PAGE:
How do insurers around the world manage the medical trend of increasing healthcare costs?
The 2022 Global Medical Trends Survey by Willis Towers Watson reveals considerable variation in healthcare cost increases worldwide. With COVID-19 cases surging in different countries at different times in 2020 and 2021, the uneven trajectory of the pandemic created considerable volatility in healthcare utilisation and costs.
After dropping to 4.8% in 2020 and rebounding to 8.1% this year, the projected healthcare benefit cost trend is expected to continue at a similar level for 2022, at a global average of 8.1%.
Average increases across different regions next year are expected to range from 14.2% in Latin America to 10.6% in the Middle East and Africa to 7.6% in Asia Pacific to 6.7% in Europe. The average medical trend in the U.S. is projected at 7.6% in 2022 based on other Willis Towers Watson research.
Healthcare costs are expected to continue to accelerate beyond 2022, with over three-quarters of health insurers anticipating higher or significantly higher medical trend over the next three years. Eighty-six percent of insurers in Europe expect higher or significantly higher medical trend over this time period as do 82% of insurers in the Middle East and Africa, 74% of insurers in Latin America and 64% of Asia Pacific insurers.
Over three-quarters of health insurers anticipate higher or significantly higher medical trend over the next three years
How are insurers managing the increasing healthcare cost medical trend?
We take a closer look at how insurers are managing the medical trend in this abstract.
Insurers identified member coinsurance as the most typical cost-sharing approach in all regions but Europe, where socialised medicine skews the results.
There is also wide regional variation. In Latin America, 55% of insurers say member coinsurance is very typical, while only 19% of respondents in Asia Pacific report that this is the case.
Among other cost-sharing mechanisms are deductibles, which are very typical in Latin America (39%) and Europe (27%). In addition, 46% of insurers in the Middle East and Africa indicate that deductibles are a typical practice, as do 23% of those in Asia Pacific.
Less prevalent are annual limits on out-of-pocket expenses, which less than one-fifth (16%) of insurers report as a very typical practice.
Methods and tools for managing medical healthcare costs
Seventy-five percent of insurers globally indicate that using contracted networks of providers for all treatments is the most effective method for managing medical healthcare costs.
This is the most popular cost management method in Latin America (96%), Europe (82%) and Asia Pacific (64%), and the second most prevalent cost management practice in the Middle East and Africa (85%), where limits on certain services (87%) is the leading method of managing costs.
Preapproval for scheduled inpatient services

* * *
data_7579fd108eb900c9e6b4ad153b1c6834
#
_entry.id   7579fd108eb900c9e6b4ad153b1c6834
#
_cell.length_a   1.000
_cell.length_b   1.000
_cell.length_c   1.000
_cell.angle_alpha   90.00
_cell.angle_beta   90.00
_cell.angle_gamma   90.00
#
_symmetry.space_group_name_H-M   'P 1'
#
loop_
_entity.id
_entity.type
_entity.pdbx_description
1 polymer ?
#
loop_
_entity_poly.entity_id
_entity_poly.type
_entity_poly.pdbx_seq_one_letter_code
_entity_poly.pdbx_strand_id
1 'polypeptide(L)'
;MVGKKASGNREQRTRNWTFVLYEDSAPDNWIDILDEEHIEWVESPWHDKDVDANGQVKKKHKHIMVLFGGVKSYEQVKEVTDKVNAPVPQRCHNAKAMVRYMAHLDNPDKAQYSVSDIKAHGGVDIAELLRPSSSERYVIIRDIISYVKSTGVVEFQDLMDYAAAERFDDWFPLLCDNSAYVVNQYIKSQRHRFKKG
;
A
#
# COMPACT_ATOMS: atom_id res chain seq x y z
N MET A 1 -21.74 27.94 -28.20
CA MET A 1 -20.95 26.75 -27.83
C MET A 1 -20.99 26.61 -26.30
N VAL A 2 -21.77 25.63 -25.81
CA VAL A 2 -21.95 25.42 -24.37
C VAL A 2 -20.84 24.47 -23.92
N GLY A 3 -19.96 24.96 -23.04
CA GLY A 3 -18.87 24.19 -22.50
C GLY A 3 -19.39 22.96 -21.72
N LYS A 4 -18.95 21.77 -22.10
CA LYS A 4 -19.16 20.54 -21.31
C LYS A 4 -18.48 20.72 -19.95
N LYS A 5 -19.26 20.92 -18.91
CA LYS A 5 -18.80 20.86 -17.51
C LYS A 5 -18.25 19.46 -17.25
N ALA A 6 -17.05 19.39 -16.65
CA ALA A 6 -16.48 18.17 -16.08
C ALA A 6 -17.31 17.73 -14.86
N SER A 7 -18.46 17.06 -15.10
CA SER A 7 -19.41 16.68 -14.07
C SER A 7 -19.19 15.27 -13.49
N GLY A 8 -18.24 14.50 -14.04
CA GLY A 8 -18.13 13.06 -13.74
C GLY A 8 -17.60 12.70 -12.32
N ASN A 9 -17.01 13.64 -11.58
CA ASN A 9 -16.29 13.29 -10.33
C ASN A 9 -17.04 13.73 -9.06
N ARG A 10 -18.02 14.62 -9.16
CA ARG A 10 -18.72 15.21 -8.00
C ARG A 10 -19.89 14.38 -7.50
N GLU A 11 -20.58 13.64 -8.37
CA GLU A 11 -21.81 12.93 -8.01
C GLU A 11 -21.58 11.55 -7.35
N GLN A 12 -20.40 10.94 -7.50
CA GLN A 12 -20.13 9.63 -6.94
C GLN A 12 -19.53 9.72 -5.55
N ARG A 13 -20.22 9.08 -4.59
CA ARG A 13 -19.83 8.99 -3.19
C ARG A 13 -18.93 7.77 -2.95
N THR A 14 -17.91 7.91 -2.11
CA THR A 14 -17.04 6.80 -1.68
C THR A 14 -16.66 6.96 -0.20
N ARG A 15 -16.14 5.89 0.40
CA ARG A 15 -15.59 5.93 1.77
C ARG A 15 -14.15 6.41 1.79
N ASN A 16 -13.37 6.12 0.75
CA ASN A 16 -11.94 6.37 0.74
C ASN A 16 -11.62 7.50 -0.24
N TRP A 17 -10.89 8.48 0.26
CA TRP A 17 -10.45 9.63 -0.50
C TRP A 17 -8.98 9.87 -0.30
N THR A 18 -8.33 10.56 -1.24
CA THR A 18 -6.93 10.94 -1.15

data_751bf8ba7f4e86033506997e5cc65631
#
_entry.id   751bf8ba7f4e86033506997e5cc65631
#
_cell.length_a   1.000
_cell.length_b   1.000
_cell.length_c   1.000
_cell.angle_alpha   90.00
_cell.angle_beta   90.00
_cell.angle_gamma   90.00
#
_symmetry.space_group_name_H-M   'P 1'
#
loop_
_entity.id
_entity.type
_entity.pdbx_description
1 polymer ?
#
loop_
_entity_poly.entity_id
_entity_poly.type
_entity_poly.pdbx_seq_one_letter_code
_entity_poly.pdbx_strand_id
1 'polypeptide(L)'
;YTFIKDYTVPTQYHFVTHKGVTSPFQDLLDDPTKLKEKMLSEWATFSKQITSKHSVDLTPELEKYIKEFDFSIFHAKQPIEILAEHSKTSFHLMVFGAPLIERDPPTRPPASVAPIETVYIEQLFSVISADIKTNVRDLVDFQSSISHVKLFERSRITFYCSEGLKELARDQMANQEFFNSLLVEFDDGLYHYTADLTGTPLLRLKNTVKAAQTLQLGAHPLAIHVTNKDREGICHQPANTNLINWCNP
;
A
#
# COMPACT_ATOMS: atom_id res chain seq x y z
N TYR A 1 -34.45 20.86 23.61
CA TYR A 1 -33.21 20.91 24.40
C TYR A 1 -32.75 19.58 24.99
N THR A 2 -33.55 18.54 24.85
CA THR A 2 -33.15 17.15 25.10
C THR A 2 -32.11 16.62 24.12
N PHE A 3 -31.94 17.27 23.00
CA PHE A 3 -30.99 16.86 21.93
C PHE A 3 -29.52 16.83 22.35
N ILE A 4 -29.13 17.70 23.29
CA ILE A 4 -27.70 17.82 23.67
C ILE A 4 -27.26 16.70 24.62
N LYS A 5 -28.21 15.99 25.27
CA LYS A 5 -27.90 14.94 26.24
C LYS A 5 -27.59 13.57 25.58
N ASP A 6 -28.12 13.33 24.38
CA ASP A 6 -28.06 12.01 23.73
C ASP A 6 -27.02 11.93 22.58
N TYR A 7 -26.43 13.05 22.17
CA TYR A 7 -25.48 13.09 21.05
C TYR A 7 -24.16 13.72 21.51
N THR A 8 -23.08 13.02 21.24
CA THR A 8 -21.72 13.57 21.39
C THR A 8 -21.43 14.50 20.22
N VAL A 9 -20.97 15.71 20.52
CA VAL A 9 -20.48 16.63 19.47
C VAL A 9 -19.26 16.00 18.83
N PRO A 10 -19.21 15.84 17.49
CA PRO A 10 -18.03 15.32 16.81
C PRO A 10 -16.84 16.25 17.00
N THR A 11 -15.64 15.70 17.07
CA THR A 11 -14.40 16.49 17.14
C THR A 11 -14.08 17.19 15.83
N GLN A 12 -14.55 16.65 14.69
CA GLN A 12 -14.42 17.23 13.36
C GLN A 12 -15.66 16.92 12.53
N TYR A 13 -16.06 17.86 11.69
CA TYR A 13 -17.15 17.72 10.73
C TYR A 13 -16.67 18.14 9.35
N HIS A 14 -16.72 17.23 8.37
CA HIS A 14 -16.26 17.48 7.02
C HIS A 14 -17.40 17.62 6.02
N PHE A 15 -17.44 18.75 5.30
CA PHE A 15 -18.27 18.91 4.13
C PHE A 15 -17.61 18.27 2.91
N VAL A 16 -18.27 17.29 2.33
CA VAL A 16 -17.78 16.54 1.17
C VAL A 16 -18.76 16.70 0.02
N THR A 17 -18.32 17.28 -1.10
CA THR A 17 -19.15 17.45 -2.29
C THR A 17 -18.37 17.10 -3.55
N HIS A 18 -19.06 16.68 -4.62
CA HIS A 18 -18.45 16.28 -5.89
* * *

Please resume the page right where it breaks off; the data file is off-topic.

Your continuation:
Preapproval for scheduled inpatient services was the second most popular cost management tool, with 67% of insurers globally citing this as an effective approach to managing costs.
Roughly three-quarters of insurers in Latin America (78%) and the Middle East and Africa (77%) find this to be an effective medical healthcare cost management method.
Telehealth emerged as the third most popular method of managing costs, with 63% of insurers globally indicating that telehealth is an effective cost management method, up from 54% last year.
There is a significant increase in insurers reporting that telehealth is an effective cost management tool in Latin America, where 79% of insurers hold this view, up from 38% last year.
Increases were also seen in Asia Pacific, where 60% report that telehealth is an effective cost management method versus 46% last year, and in Europe where the percentage of insurers holding this view rose from 61% to 67%.
Medical insurance program exclusions
Insurers globally continue to exclude a significant number of conditions for which there is a demonstrable need for care among the insured population and for which there are treatments to make these conditions manageable.
These include HIV/AIDS as well as alcoholism and drug use. In the case of HIV/AIDS, the percentage of group policies for more than 500 employees excluding this condition jumped from 41% last year to 54% today.
There are also some key regional differences when it comes to these exclusions.
In Latin America, only between 7% and 10% of group policies regardless of size exclude HIV/AIDS, while in Asia Pacific and the Middle East and Africa, over half of group policies regardless of size exclude this condition.
Additionally, over half of all group policies in the Middle East and Africa have exclusions for alcoholism and drug use, while in Europe, between 40% and 43% of all group policies have this exclusion.
Also appearing on this year’s exclusion list are pandemics, which may reflect the fact that in some countries, governments may be bearing most of the pandemic costs. Globally, 39% of group policies covering more than 500 employees exclude pandemics.
Key changes to medical portfolios in 2021
Globally, 37% of organisations added telehealth services to their medical portfolios, a number that rises to 47% in Europe.
New wellbeing services
A quarter of organisations globally (26%) added new wellbeing services to their programs, a figure that jumps to 35% in Asia Pacific and 45% in the Middle East and Africa.
About the survey
Willis Towers Watson is a global advisory, broking and solutions company. The 2022 survey tracks medical costs from a global network of 209 insurers in 61 countries.
Click here for the full report.
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